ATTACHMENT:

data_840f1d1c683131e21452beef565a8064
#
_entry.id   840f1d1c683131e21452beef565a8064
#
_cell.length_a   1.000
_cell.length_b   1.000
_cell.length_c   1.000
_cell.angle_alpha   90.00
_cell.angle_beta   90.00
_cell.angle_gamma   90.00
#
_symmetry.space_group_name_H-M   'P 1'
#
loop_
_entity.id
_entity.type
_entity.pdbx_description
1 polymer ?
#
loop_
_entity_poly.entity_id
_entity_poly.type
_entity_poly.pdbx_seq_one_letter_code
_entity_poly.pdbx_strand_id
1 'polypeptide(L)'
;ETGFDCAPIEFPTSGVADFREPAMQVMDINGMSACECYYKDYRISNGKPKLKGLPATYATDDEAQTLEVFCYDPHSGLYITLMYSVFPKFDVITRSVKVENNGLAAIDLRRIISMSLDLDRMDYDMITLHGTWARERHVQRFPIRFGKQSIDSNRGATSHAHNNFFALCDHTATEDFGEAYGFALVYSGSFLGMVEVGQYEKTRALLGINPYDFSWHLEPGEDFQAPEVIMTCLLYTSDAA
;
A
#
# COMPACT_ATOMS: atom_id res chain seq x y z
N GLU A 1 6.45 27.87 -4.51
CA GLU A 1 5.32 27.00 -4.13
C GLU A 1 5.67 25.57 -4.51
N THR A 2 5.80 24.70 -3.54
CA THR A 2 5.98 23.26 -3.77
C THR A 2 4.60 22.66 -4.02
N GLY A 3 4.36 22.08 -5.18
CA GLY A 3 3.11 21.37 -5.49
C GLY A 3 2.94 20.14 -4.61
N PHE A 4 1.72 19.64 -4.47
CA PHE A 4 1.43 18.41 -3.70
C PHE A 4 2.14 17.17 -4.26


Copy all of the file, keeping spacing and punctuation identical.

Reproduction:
data_840f1d1c683131e21452beef565a8064
#
_entry.id   840f1d1c683131e21452beef565a8064
#
_cell.length_a   1.000
_cell.length_b   1.000
_cell.length_c   1.000
_cell.angle_alpha   90.00
_cell.angle_beta   90.00
_cell.angle_gamma   90.00
#
_symmetry.space_group_name_H-M   'P 1'
#
loop_
_entity.id
_entity.type
_entity.pdbx_description
1 polymer ?
#
loop_
_entity_poly.entity_id
_entity_poly.type
_entity_poly.pdbx_seq_one_letter_code
_entity_poly.pdbx_strand_id
1 'polypeptide(L)'
;ETGFDCAPIEFPTSGVADFREPAMQVMDINGMSACECYYKDYRISNGKPKLKGLPATYATDDEAQTLEVFCYDPHSGLYITLMYSVFPKFDVITRSVKVENNGLAAIDLRRIISMSLDLDRMDYDMITLHGTWARERHVQRFPIRFGKQSIDSNRGATSHAHNNFFALCDHTATEDFGEAYGFALVYSGSFLGMVEVGQYEKTRALLGINPYDFSWHLEPGEDFQAPEVIMTCLLYTSDAA
;
A
#
# COMPACT_ATOMS: atom_id res chain seq x y z
N GLU A 1 6.45 27.87 -4.51
CA GLU A 1 5.32 27.00 -4.13
C GLU A 1 5.67 25.57 -4.51
N THR A 2 5.80 24.70 -3.54
CA THR A 2 5.98 23.26 -3.77
C THR A 2 4.60 22.66 -4.02
N GLY A 3 4.36 22.08 -5.18
CA GLY A 3 3.11 21.37 -5.49
C GLY A 3 2.94 20.14 -4.61
N PHE A 4 1.72 19.64 -4.47
CA PHE A 4 1.43 18.41 -3.70
C PHE A 4 2.14 17.17 -4.26